The Pinus Sabiniana
is commonly known as Bull Pine
, Foothills Pine
, as well as Gray Pine< Go Back
Gray pine is endemic to California. It is distributed from Siskiyou
County south through the foothills of the Klamath, Cascade, and Coast
ranges and the Sierra Nevada to Ventura County [23
]. Near its
southernmost Sierra Nevada limit, gray pine is absent from a 55-mile
(89-km) stretch between Kings River and the South Fork of the Tule River
The currently accepted scientific name for gray pine is Pinus
sabiniana Dougl. [36
]. There are no recognized subspecies,
varieties, or forms [40
Gray pine and blue oak (Quercus douglasii) occur together over much of
California's oak woodlands. The blue oak-gray pine community varies in
stand density and composition, often sharing dominance with several
other tree species. The understory may be mostly grasses, shrubs, or
mixtures of both . Pure stands of gray pine occur in localized
areas of serpentine soil , but more often, blue oak provides more
cover within the community type. At lower elevations, the blue oak-gray
pine woodland grades into chaparral, valley oak (Q. lobata) woodland, or
Oregon white oak (Q. garryana) woodland. At higher elevations, it mixes
with California black oak (Q. kelloggii) or ponderosa pine (Pinus
ponderosa) forest [16,26]. In its easternmost distribution, gray pine
merges with desert communities such as western juniper (Juniperus
occidentalis) and big sagebrush (Artemisia tridentata) near the Great
Basin and singleleaf pinyon (P. monophylla)-California juniper (J.
californica) near the Mojave Desert .
Plant associates: Overstory associates not mentioned in Habitat Types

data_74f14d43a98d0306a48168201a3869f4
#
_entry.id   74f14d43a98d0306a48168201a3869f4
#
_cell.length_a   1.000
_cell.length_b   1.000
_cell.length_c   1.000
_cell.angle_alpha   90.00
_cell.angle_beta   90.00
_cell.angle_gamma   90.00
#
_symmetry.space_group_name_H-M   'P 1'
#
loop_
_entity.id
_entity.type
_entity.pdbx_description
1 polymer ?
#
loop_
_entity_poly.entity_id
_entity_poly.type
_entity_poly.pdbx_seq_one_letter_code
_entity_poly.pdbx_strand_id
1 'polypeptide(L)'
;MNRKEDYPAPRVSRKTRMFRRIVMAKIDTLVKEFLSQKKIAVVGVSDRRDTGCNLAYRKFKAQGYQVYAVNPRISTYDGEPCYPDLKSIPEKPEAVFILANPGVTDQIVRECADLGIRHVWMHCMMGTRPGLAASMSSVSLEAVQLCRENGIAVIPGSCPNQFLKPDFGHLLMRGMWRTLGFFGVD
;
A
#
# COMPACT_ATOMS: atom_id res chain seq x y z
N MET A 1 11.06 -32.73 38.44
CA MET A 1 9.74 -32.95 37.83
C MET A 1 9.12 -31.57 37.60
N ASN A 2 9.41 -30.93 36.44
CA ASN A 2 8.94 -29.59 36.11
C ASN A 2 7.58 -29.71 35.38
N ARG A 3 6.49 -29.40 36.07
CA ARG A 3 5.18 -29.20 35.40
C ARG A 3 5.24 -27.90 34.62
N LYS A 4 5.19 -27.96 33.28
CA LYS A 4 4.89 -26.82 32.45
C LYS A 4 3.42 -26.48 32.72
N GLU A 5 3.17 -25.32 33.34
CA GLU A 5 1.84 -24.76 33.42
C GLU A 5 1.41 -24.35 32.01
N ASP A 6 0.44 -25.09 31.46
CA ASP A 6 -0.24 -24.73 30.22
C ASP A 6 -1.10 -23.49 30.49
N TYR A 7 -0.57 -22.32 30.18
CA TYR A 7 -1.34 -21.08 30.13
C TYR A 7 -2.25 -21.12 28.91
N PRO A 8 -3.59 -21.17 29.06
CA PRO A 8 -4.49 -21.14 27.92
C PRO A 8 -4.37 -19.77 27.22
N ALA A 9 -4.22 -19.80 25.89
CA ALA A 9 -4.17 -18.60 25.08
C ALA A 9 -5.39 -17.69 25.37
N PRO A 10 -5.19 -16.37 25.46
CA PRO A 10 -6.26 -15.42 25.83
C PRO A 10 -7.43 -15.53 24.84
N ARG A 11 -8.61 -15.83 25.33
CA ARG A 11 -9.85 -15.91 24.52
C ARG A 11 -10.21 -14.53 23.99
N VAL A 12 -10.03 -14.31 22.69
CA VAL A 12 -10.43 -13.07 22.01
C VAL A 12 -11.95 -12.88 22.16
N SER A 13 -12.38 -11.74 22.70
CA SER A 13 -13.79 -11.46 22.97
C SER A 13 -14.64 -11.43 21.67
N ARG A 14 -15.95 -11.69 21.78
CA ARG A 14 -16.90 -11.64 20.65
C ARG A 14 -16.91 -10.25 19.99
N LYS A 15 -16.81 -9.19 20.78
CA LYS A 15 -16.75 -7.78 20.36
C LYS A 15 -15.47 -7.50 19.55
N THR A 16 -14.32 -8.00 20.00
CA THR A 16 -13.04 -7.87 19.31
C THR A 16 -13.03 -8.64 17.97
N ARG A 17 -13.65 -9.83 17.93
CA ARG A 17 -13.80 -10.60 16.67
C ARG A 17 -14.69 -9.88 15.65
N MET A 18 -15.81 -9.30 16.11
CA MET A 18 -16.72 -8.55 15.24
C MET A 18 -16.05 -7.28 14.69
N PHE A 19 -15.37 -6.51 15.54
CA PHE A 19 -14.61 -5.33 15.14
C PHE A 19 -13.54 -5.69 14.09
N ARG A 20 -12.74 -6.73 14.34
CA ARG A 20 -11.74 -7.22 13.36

and Plant Communities or SAF Cover Types include Coulter pine (P.
coulteri), California buckeye (Aesculus californica), interior live oak
(Quercus wislizenii), bigcone Douglas-fir (Pseudotsuga macrocarpa), and
MacNab cypress (Cupressus macnabiana) [3,11,18,26,43].
Common shrub associates include toyon (Heteromeles arbutifolia),
wedgeleaf ceanothus (Ceanothus cuneatus), chamise (Adenostoma
fasciculatum), California scrub oak (Q. dumosa), desert scrub oak (Q.
turbinella), California buckthorn (Rhamnus californicus), common
manzanita (Arctostaphylos manzanita), birchleaf mountain-mahogany
(Cercocarpus betuloides), poison-oak (Toxicodendron diversilobum),
Sargent cypress (Cupressus sargentii), and hollyleaf cherry (Prunus
Common ground associates include slender oat (Avena barbata), California
buckwheat (Erigonum fasciculatum), soft chess (Bruomus hordeaceus),
ripgut brome (B. rigidus), cutleaf filaree (Erodium cicutarium), bur
clover (Medicago hispida), ground lupine (Lupinus bicolor), and tarweed
(Hemizonia spp.) [3,8,24].
Publications listing gray pine as a dominant or codominant species are
A classification system for California's hardwood rangelands 
Blue oak communities in California 
Association types in the North Coast Ranges of California 
Natural terrestrial communities of California 
< Go Back
Much of the information presented here is attributed to:
Howard, Janet L. 1992. Pinus sabiniana. In: Fire Effects Information System, [Online].
U.S. Department of Agriculture, Forest Service,
Rocky Mountain Research Station, Fire Sciences Laboratory (Producer). Available at USDA Forest Service.